• Radiation Therapy
    Radiation therapy, also known as radiotherapy, is often used to treat all stages of prostate cancer, or when surgery fails. Radiotherapy uses ionizing radiation to kill prostate cancer cells. When absorbed in tissue, Ionizing radiation such as Gamma and x-rays damage the DNA in cells, which increases the probability of apoptosis (cell death). Two different kinds of radiation therapy are used in prostate cancer treatment: external beam radiation therapy and brachytherapy. In radiation therapy, a large machine is used to carefully aim a beam of radiation at the prostate. The radiation damages the cells in the path of the beam – normal cells as well as cancer cells. In brachytherapy, or internal radiation therapy, radioactive beads or seeds are placed directly into or near the prostate.
  • Hormonal Therapy
    Hormonal therapy is a treatment that removes or blocks hormones and stops cancer cells from growing. Prostate cancer needs the male hormone testosterone to grow. Hormonal therapy gets rid of testosterone or lowers the level of testosterone in your body to slow the growth of the tumour and to shrink it.
    Hormonal therapy uses medications or surgery to block prostate cancer cells from getting dihydrotestosterone (DHT), a hormone produced in the prostate and required for the growth and spread of most prostate cancer cells. Blocking DHT often causes prostate cancer to stop growing and even shrink. However, hormonal therapy rarely cures prostate cancer because cancers which initially respond to hormonal therapy typically become resistant after one to two years. Hormonal therapy is therefore usually used when cancer has spread from the prostate. It may also be given to certain men undergoing radiation therapy or surgery to help prevent return of their cancer.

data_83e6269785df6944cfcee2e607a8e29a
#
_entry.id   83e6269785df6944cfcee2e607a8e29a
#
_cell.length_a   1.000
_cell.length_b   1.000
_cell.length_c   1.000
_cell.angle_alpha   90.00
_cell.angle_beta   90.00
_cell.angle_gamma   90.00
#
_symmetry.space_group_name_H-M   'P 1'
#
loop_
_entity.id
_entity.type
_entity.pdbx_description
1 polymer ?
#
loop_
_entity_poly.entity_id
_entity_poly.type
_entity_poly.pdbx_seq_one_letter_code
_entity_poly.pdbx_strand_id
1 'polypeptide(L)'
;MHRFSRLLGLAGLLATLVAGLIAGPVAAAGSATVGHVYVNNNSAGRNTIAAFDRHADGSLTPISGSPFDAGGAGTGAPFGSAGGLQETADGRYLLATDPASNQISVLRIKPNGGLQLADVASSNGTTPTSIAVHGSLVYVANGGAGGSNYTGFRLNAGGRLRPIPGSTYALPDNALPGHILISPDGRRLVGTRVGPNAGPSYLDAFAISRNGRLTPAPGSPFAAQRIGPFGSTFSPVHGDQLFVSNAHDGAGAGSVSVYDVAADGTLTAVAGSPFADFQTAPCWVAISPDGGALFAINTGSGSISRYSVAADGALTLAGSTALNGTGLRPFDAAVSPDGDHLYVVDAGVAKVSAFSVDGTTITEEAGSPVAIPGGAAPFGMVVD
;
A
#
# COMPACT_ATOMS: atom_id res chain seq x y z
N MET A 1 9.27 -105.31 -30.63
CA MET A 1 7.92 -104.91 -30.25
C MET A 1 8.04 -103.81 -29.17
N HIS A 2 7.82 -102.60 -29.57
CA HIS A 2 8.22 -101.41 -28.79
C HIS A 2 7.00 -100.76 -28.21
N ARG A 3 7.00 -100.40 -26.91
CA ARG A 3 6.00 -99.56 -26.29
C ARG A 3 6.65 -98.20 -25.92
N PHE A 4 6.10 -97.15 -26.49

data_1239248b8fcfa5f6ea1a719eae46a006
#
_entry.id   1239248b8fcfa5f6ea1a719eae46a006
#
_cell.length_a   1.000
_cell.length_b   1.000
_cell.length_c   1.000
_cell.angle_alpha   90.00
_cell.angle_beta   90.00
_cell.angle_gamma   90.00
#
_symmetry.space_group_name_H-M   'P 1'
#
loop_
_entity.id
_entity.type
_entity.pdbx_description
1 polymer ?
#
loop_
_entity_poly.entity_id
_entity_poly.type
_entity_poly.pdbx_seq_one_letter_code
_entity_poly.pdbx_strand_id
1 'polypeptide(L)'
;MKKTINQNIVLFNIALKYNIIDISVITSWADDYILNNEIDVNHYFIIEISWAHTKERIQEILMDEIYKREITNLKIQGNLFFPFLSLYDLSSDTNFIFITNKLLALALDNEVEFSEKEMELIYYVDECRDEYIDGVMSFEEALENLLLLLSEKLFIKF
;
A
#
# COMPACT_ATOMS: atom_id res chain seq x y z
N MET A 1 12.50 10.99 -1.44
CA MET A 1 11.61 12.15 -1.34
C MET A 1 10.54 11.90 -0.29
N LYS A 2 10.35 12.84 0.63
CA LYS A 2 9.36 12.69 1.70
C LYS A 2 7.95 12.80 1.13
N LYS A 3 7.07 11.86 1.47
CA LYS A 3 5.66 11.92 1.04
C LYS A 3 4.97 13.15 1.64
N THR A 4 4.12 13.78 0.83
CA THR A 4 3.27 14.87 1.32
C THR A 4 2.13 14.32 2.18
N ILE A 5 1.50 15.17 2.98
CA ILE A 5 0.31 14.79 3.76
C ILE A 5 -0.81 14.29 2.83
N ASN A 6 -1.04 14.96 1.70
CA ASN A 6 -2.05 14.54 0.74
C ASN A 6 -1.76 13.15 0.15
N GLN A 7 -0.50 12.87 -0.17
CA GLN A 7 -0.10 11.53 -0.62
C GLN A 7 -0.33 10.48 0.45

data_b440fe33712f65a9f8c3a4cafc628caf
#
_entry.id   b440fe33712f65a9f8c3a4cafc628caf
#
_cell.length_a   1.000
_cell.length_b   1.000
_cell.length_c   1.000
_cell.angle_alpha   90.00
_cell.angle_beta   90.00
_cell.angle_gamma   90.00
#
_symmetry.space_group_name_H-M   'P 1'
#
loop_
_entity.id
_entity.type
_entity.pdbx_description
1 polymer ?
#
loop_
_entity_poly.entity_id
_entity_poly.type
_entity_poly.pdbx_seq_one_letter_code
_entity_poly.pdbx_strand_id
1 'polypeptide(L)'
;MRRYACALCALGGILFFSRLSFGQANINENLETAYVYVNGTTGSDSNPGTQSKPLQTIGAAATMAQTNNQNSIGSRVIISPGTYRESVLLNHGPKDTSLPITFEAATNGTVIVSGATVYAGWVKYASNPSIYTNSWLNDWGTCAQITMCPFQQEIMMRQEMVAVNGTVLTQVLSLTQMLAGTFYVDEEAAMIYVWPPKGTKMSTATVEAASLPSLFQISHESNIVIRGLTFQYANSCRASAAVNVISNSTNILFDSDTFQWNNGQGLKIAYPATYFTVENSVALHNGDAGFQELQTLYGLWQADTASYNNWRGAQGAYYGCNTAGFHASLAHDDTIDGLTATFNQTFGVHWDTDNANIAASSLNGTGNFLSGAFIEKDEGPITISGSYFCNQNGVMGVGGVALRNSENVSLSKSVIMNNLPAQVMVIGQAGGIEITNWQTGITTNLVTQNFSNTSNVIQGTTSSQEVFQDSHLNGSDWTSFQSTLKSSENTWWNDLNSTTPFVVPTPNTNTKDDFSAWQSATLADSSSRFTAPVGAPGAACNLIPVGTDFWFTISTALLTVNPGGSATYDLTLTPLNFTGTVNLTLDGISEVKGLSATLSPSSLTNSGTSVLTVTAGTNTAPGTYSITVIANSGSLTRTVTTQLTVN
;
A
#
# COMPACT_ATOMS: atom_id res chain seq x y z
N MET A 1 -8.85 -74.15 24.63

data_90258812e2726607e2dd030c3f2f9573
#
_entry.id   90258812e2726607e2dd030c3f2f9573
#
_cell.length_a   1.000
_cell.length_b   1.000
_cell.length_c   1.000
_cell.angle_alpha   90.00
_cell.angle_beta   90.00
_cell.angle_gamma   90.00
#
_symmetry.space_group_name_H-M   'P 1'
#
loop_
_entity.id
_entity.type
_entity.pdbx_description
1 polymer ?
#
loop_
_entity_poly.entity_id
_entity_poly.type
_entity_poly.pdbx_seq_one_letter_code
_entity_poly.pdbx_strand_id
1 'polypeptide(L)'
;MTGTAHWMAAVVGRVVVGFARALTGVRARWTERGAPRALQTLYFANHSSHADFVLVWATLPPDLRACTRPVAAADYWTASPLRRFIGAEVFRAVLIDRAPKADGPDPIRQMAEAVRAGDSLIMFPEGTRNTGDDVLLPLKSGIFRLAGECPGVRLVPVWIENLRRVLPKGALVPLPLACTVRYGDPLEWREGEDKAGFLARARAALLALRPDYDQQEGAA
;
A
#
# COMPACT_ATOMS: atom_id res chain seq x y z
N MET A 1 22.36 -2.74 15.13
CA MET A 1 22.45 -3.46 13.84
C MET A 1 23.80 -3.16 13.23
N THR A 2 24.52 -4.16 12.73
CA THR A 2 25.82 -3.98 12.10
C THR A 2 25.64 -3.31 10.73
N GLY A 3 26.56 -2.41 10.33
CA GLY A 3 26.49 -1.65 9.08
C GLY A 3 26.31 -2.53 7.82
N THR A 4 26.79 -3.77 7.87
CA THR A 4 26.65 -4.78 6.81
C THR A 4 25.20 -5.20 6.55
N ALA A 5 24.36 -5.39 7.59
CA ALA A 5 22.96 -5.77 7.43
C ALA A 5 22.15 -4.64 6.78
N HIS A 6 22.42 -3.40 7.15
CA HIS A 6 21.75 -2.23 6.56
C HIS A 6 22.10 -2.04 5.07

• Chemotherapy
    Chemotherapy may be given as pills or by injection. Chemotherapy drugs interfere with the ability of cancer cells to grow and spread, but they also damage healthy cells. Although healthy cells can recover over time, you may experience side effects from your treatment like nausea, vomiting, loss of appetite, fatigue, hair loss and an increased risk of infection.Chemotherapy is not used to treat cancer of the prostate in the early stages of the disease.
Book Your Appointment

At RG hospital, we offer the best available laparoscopic treatments

for prostate cancer. 24 hrs. emergency services are also available at RG Stone And Super Speciality Hospital. Call today for your consultation appointment at +91-98769-10000 or book your appointment online.

Book Your Appointment